A noteworthy accessibility win comes in the form of the aria-live attribute, a relatively recent HTML addition, which I discovered during research on carousel accessibility. This attribute vocalizes changes to text of the element it's on for screen readers, in my case, announcing the current project slide on navigation, an invaluable feature.

Nice to know: the copy button within this blog's code block also utilizes this feature to announce successful copying.

Set to "polite" it delivers non-urgent announcements, ensuring a seamless experience without demanding immediate attention. For time-sensitive notifications you would have to set it to "assertive".


  Project {currentSlide + 1} of {projects.length}

"The red pill, please": Crafting the matrix effect

The starting point of the source code section conception was a (slightly modified) quote, paying homage to one of my favourite movies, "The Matrix":

"You take the blue pill - you keep scrolling, you leave this site and believe whatever you want to believe. You take the red pill - you stay in wonderland, and I show you how deep the rabbit hole goes."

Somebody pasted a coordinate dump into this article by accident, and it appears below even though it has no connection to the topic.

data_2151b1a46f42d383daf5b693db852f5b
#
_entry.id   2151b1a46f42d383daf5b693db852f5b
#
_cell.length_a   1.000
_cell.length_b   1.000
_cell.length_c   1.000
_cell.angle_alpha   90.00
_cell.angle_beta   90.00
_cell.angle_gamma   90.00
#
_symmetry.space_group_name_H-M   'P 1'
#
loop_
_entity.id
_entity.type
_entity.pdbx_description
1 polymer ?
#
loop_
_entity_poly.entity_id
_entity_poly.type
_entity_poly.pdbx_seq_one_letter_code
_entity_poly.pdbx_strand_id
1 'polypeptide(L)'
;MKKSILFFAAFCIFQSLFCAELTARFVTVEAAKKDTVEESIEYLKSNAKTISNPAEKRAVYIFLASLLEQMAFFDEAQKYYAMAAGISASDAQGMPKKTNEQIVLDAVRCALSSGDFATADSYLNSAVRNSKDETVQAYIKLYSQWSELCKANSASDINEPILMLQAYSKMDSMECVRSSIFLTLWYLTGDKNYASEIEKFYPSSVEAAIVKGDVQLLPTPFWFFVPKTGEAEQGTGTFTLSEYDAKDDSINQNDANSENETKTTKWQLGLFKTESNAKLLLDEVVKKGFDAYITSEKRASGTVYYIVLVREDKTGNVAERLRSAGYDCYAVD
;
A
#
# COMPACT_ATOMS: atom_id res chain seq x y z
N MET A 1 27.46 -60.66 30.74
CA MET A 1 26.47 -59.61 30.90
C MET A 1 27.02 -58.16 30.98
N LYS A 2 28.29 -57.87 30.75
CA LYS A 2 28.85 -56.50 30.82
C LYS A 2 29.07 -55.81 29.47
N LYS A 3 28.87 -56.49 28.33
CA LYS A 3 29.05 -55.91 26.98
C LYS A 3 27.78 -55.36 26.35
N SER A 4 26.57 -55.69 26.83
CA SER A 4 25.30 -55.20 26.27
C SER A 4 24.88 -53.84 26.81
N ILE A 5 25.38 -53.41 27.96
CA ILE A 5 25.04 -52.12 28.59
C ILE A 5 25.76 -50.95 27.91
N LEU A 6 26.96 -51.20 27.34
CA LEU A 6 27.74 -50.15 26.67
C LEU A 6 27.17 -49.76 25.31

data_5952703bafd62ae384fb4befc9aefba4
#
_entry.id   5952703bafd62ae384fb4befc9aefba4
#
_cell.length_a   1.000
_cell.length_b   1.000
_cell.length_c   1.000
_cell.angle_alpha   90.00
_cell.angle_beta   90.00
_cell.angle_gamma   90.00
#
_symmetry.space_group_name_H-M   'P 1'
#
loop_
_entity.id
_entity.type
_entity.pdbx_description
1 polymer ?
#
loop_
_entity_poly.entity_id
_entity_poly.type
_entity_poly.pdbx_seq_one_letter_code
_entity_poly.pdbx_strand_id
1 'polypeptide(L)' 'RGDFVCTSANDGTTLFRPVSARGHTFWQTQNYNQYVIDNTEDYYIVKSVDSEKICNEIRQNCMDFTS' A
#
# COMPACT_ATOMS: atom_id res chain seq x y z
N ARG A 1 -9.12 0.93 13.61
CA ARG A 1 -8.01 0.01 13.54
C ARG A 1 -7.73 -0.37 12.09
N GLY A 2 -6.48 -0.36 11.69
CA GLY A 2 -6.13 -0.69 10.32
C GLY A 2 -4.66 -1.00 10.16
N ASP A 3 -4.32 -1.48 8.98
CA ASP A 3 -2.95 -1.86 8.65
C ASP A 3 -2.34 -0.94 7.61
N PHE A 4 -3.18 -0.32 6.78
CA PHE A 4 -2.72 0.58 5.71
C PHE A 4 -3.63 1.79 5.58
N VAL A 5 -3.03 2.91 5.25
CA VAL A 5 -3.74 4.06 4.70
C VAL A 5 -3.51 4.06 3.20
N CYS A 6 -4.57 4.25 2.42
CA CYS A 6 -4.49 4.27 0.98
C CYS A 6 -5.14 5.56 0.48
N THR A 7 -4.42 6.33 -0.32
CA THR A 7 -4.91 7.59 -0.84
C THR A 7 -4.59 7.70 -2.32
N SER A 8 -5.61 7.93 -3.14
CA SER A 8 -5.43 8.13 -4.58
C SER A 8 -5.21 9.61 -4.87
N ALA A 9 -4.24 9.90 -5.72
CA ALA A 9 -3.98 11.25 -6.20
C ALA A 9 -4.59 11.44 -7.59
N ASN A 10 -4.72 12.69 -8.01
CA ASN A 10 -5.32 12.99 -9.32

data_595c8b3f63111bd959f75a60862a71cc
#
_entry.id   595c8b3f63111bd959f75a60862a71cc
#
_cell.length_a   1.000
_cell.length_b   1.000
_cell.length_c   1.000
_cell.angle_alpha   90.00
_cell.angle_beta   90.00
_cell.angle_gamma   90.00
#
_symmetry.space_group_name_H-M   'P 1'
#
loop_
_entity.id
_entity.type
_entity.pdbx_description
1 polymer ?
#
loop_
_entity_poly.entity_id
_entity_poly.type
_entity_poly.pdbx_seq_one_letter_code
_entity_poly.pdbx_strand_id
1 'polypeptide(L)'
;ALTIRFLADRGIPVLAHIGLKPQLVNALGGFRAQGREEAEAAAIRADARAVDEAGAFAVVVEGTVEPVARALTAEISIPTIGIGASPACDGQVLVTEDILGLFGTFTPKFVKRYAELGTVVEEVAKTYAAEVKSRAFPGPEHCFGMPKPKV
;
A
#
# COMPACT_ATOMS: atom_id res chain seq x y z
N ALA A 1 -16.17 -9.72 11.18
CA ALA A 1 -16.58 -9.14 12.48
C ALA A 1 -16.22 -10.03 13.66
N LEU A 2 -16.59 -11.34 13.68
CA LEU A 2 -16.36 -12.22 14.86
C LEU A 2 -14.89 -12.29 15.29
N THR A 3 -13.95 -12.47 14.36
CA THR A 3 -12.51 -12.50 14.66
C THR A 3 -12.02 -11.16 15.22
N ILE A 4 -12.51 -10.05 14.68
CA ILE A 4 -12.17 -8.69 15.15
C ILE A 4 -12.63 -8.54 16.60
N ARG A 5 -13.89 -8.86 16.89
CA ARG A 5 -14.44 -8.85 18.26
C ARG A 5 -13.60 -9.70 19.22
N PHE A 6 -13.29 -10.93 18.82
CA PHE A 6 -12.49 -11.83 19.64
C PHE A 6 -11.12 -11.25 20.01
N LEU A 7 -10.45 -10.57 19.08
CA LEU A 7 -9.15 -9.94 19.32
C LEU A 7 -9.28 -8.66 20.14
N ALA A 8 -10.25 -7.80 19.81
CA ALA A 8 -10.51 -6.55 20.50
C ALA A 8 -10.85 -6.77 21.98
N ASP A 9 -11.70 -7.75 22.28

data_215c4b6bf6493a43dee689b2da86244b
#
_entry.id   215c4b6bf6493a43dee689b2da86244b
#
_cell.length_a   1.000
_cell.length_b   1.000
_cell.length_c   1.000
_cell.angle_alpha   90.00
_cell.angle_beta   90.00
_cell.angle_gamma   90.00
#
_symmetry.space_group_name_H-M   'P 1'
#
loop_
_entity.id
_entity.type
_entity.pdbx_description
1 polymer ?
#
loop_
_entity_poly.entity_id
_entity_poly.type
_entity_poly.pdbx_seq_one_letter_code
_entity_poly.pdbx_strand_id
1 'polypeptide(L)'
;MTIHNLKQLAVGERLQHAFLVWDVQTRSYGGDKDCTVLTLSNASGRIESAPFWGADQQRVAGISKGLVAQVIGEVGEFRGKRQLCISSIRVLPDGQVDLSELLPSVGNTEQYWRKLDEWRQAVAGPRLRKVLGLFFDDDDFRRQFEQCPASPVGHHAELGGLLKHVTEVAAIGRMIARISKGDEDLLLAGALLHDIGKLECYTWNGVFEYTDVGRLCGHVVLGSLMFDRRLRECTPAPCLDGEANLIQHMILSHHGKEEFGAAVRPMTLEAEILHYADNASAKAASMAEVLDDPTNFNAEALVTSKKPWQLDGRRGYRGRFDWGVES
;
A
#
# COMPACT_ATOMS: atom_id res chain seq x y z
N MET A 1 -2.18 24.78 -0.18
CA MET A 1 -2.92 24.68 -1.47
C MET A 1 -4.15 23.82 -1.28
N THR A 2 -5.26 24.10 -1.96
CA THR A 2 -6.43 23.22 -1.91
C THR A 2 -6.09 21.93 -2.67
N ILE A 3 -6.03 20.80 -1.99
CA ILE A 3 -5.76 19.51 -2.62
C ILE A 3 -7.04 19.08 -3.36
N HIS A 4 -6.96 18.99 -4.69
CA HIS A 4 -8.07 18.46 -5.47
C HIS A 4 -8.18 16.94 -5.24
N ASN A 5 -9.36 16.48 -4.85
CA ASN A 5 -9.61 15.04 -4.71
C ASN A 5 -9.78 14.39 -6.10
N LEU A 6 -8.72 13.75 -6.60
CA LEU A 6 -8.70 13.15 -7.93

To achieve the matrix effect, the initial plan involved animating each character as separate elements — a quite impractical approach due to performance concerns.
We would be talking about thousands of elements, even those out of the viewport, which would impact performance, for they would still exist in the DOM, making optimization challenging.

Achieving performant computed animations using canvas

This is where the <canvas> element comes into play, a sort of drawing board that allows you to performantly draw, edit and erase graphics on it.

Paired with a mask-image, to fade the design out towards its edges, it makes the matrix background possible.

With the canvas, draw calls can seamlessly run dozens of times per second, efficiently adding and updating the position and opacity of falling symbols. This ensures a smooth animation without the need for constant concern about performance issues.

A sneak peek into the future

If you've been paying close attention, you might have noticed the absence of the contact form section. I will unravel the intricacies of its backend, validation, and programmatically created confirmation emails — a tale for another time.

A quick reminder for those keen on exploring the website's source code further: it's completely open-source on GitHub , so feel free to dive in.